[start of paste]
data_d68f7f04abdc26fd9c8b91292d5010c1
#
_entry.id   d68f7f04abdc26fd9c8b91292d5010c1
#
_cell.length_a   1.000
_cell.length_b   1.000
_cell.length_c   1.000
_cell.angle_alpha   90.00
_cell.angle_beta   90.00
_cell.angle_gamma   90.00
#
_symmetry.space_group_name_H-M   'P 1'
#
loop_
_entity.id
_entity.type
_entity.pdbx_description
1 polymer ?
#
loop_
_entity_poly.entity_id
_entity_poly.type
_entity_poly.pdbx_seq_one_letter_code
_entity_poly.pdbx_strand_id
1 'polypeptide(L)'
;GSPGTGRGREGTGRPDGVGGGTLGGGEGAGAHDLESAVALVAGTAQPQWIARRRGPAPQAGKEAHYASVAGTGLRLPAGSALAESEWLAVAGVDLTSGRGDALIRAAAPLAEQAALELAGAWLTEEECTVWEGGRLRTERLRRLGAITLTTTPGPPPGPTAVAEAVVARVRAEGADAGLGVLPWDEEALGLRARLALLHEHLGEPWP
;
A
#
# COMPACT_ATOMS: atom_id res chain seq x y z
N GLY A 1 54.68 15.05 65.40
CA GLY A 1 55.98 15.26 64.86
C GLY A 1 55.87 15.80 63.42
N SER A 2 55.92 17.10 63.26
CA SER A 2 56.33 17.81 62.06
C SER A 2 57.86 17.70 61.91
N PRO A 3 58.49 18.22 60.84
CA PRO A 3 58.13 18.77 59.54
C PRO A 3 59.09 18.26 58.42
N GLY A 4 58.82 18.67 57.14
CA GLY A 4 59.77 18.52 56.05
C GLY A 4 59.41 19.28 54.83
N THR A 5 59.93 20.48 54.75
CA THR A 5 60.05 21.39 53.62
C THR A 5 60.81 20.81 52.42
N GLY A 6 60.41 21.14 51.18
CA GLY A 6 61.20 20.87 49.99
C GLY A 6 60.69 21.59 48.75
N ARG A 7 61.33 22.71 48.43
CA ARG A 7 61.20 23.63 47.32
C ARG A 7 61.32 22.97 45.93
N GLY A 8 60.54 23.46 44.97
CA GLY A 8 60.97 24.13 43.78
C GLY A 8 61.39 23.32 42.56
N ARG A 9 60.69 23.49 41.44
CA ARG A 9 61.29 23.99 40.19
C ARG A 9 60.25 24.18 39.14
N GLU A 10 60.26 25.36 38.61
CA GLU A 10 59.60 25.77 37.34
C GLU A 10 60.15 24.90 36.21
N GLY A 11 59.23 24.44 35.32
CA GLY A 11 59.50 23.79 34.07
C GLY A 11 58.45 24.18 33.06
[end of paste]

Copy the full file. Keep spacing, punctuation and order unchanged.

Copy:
data_d68f7f04abdc26fd9c8b91292d5010c1
#
_entry.id   d68f7f04abdc26fd9c8b91292d5010c1
#
_cell.length_a   1.000
_cell.length_b   1.000
_cell.length_c   1.000
_cell.angle_alpha   90.00
_cell.angle_beta   90.00
_cell.angle_gamma   90.00
#
_symmetry.space_group_name_H-M   'P 1'
#
loop_
_entity.id
_entity.type
_entity.pdbx_description
1 polymer ?
#
loop_
_entity_poly.entity_id
_entity_poly.type
_entity_poly.pdbx_seq_one_letter_code
_entity_poly.pdbx_strand_id
1 'polypeptide(L)'
;GSPGTGRGREGTGRPDGVGGGTLGGGEGAGAHDLESAVALVAGTAQPQWIARRRGPAPQAGKEAHYASVAGTGLRLPAGSALAESEWLAVAGVDLTSGRGDALIRAAAPLAEQAALELAGAWLTEEECTVWEGGRLRTERLRRLGAITLTTTPGPPPGPTAVAEAVVARVRAEGADAGLGVLPWDEEALGLRARLALLHEHLGEPWP
;
A
#
# COMPACT_ATOMS: atom_id res chain seq x y z
N GLY A 1 54.68 15.05 65.40
CA GLY A 1 55.98 15.26 64.86
C GLY A 1 55.87 15.80 63.42
N SER A 2 55.92 17.10 63.26
CA SER A 2 56.33 17.81 62.06
C SER A 2 57.86 17.70 61.91
N PRO A 3 58.49 18.22 60.84
CA PRO A 3 58.13 18.77 59.54
C PRO A 3 59.09 18.26 58.42
N GLY A 4 58.82 18.67 57.14
CA GLY A 4 59.77 18.52 56.05
C GLY A 4 59.41 19.28 54.83
N THR A 5 59.93 20.48 54.75
CA THR A 5 60.05 21.39 53.62
C THR A 5 60.81 20.81 52.42
N GLY A 6 60.41 21.14 51.18
CA GLY A 6 61.20 20.87 49.99
C GLY A 6 60.69 21.59 48.75
N ARG A 7 61.33 22.71 48.43
CA ARG A 7 61.20 23.63 47.32
C ARG A 7 61.32 22.97 45.93
N GLY A 8 60.54 23.46 44.97
CA GLY A 8 60.97 24.13 43.78
C GLY A 8 61.39 23.32 42.56
N ARG A 9 60.69 23.49 41.44
CA ARG A 9 61.29 23.99 40.19
C ARG A 9 60.25 24.18 39.14
N GLU A 10 60.26 25.36 38.61
CA GLU A 10 59.60 25.77 37.34
C GLU A 10 60.15 24.90 36.21
N GLY A 11 59.23 24.44 35.32
CA GLY A 11 59.50 23.79 34.07
C GLY A 11 58.45 24.18 33.06